I’ve written the following reviews for Cinematical. This is an ongoing list that I will update periodically. You can find a listing of all the entries (reviews, features, news stories) I’ve written for Cinematical here.
Category: films seen in 2005
Tristram Shandy: A Cock and Bull Story (2006)
Tristram Shandy: A Cock and Bull Story: 2006, dir. Michael Winterbottom. Seen Oct. 25, 2005 at The Paramount (Austin Film Festival).
I tried to read the book Tristram Shandy a few years ago. I remember taking it to brunch at Z Tejas downtown, back when I liked to go out to brunch alone every weekend. It was one of the few times I sat at a table and not at a bar; I guess my favorite bartender at the time wasn’t there. Or maybe the bar was just too crowded that day.
I remember, also, that it was one of the few times I strayed from the gloriousness of the breakfast quesadilla, my favorite brunch treat at Z Tejas. (The corned-beef hash is pretty good too, though.) I had the Navajo tacos, on someone’s recommendation. I didn’t like them much at all. The fried spinach thing just weirded me out. It was not a successful meal, although normally I’m quite fond of Z Tejas … the one downtown, that is. The north location, although closer to our house, has abysmal acoustics and I nearly lose my voice if I try to hold a conversation in there.
So perhaps that fateful brunch affected my opinion of Tristram Shandy. Admittedly I thought the book would be a straightforward narrative comedy like Tom Jones. I had no idea what I was getting into. All the digressions started to annoy me. Were we ever going to get to the character’s birth? I finally gave up in frustration, perhaps a quarter of the way through the book. I realized that the whole point of the book was to be one long series of digressions, but I still wanted some linear action of some kind, and I never could motivate myself to finish the book. I suspected that the narrator never would get past the birth.
Continue reading Tristram Shandy: A Cock and Bull Story (2006)
Serenity: 2005, dir. Joss Whedon. Seen on DVD (Dec. 30, 2005).
I heard a lot about Serenity even before its release, because I have many friends who are loopy for anything touched by Joss Whedon. They were terribly excited that a movie was being made from Whedon’s science-fiction TV series Firefly. Serenity had a lot of sneak previews in select cities long before its release date, presumably to build up word-of-mouth. What it did was confirm to many of us non-fans that Serenity would appeal strictly to fans. The trailers we saw in theaters provided further proof—it appeared that if you weren’t familiar with the TV series, the movie was not for you. (The low box-office numbers for the film prove my theory that the marketing campaign backfired.)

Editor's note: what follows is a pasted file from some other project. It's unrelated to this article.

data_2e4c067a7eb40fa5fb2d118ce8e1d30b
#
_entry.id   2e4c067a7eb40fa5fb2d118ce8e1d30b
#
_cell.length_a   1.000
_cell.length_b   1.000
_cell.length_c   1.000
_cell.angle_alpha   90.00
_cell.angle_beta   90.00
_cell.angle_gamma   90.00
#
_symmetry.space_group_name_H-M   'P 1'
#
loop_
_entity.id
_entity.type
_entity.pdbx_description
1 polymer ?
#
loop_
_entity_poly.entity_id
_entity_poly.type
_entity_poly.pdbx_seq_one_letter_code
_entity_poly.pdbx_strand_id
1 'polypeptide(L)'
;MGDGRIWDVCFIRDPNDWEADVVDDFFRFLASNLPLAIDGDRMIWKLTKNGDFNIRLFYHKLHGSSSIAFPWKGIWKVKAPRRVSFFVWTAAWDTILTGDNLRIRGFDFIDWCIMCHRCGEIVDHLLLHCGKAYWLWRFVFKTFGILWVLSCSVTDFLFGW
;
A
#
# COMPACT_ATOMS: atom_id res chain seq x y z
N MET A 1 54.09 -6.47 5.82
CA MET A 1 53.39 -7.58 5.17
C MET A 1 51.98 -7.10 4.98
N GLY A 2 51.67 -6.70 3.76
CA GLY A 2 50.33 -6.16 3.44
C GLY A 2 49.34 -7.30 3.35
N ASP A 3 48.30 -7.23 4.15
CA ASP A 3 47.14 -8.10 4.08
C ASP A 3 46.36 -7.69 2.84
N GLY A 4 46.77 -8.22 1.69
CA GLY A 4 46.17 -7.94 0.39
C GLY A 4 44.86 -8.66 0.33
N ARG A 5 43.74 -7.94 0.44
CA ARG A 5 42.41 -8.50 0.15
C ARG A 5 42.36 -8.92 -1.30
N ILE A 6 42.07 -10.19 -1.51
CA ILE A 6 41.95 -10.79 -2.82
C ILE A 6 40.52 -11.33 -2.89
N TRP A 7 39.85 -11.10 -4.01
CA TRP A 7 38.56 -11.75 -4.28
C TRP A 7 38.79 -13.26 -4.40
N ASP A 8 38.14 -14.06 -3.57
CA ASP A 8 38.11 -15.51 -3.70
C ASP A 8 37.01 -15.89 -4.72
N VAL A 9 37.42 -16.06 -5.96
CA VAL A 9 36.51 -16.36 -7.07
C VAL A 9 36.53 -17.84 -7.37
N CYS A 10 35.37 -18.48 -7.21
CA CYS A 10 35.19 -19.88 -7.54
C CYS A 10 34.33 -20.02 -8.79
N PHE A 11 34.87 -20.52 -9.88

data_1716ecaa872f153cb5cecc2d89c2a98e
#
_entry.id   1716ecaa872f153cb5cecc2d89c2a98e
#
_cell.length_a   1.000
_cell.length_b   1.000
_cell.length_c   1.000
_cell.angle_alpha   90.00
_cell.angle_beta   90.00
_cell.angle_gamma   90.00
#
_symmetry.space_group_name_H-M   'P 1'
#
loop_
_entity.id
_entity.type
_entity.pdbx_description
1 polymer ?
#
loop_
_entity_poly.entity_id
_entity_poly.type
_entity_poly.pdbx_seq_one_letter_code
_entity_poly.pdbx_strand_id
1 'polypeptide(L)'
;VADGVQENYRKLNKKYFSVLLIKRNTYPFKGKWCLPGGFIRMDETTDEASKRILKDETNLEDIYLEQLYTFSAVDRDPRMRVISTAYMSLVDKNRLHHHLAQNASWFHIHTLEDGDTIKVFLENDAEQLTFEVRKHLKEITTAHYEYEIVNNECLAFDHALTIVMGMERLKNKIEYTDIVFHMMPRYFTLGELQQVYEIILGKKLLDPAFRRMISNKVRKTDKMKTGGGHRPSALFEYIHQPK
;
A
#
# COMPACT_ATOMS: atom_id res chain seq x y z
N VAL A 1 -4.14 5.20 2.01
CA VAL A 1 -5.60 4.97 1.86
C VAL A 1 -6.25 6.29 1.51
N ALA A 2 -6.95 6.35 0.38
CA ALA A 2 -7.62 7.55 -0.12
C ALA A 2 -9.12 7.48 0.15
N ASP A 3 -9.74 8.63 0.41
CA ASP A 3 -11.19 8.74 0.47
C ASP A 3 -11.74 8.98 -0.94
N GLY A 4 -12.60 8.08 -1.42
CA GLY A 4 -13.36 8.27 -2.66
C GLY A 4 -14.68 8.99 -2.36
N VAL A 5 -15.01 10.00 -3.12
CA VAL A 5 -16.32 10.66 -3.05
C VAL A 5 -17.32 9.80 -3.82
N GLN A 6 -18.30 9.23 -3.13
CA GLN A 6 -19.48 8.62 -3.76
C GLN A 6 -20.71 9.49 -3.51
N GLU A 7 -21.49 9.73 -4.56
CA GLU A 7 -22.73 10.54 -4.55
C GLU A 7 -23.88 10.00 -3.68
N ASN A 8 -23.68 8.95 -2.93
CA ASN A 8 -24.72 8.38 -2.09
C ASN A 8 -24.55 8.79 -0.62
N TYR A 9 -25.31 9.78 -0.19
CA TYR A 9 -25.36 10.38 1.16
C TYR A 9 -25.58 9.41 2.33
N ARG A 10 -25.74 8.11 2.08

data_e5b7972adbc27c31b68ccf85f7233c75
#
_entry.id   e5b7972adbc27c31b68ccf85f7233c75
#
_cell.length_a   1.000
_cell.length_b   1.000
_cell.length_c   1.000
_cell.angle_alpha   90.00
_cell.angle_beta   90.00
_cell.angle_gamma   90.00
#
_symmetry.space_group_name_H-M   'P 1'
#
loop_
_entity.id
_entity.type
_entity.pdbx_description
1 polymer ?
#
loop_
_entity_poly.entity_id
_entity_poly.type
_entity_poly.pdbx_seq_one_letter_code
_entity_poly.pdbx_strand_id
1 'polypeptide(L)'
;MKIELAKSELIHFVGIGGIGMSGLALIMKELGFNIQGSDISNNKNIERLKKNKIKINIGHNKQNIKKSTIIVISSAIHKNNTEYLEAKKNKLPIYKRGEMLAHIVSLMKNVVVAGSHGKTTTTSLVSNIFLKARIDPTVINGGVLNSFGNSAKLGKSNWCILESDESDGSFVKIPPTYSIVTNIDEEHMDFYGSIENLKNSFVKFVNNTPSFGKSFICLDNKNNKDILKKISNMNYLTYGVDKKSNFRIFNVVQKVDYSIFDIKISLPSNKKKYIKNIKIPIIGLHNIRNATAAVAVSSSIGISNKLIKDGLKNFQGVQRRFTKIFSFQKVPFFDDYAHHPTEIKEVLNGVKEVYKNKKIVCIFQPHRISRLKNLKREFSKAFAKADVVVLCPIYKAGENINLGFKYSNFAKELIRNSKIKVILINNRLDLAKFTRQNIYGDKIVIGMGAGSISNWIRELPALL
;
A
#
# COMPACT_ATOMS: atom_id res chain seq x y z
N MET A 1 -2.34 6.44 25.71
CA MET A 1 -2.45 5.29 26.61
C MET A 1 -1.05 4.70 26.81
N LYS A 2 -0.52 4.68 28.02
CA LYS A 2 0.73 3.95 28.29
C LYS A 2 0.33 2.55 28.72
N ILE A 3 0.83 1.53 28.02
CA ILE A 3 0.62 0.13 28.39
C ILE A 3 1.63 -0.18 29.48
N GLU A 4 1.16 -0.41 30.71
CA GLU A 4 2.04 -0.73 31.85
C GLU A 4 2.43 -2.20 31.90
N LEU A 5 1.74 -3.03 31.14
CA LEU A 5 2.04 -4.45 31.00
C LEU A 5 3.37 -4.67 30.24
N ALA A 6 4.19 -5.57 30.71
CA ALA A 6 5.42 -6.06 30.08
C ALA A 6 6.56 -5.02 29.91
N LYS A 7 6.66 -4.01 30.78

However, my friends who went positively ga-ga over Serenity assured me that the movie was not just for fans, that they’d brought along this person or that one and every single person just loved the movie even if they had never heard of Firefly (except perhaps as Rufus T.’s last name). My boyfriend and I were skeptical at first, but eventually we succumbed and rented the movie on DVD.
It turned out we had been right in the first place: we found Serenity to be dull and flat and even annoying, and I suspect that it relied too heavily on the audience already knowing something about the characters. We had no idea who these people were, if they were new for the movie or regulars on the TV show, but we never learned much about them and some of them never showed much depth.
2005 in (cinematic) review, part two
Read part one of this entry first, which covers January through June 2005. This entry lists the films I saw in July through December 2005.
I also noted the films I saw at various festivals: aGLIFF, Fantastic Fest, and Austin Film Festival.
It’s difficult to say how many films I actually saw in 2005. However, more than 100 films are listed in these entries. I think that’s an acceptable number. I admire people who plan to average a film a day throughout the year, but I would have even more trouble writing about all of them, not to mention that I also enjoy getting out into the fresh air once in awhile.
2005 in (cinematic) review, part one
Everyone is posting lists of their top ten (or five, or 15) 2005 films. I thought I might want to make some lists myself, but first I needed to remember which films I actually saw in 2005. The great advantage of reviewing or just writing about movies on a weblog like this is that theoretically, I would have a record of every movie I saw and even when I saw it.
For the first few months of the year, I wrote at least a summary review of nearly every movie, even the number of films I saw at SXSW. Somewhere in the long, hot, overtime-filled summer, I started slipping. I used my Netflix list and my stack of ticket stubs to help me figure out what I saw and didn’t write about, but a few movies may have slipped through the cracks. And while I know I saw Bright Leaves on PBS, I can’t figure out exactly when (it wasn’t the first viewing in August).
Still, I managed to pull together a fairly thorough list of all the movies I saw in 2005. I’m dividing it into two entries because it is so long. The films marked with an asterisk are movies that had a U.S. theatrical release in 2005, although in a few cases “theatrical release” means “a couple of nights at Alamo Drafthouse” or even “an airing on PBS.” It’s more difficult than I realized to determine what was released in 2005 and what was not. (The list actually includes a few 2006 releases, which I saw at various film festivals.)
four six-minute reviews: in Houston airport
Can I write movie reviews while waiting in Houston Hobby airport for my flight (currently running 30 minutes late) to be called? Let’s find out. I have a list of movies I haven’t written about, and while I can’t randomize very well, or time myself, this will be the Airport Edition of six-minute movie reviews.
1. Harry Potter and the Goblet of Fire: 2005, dir. MIke Newell. Seen at Alamo Village.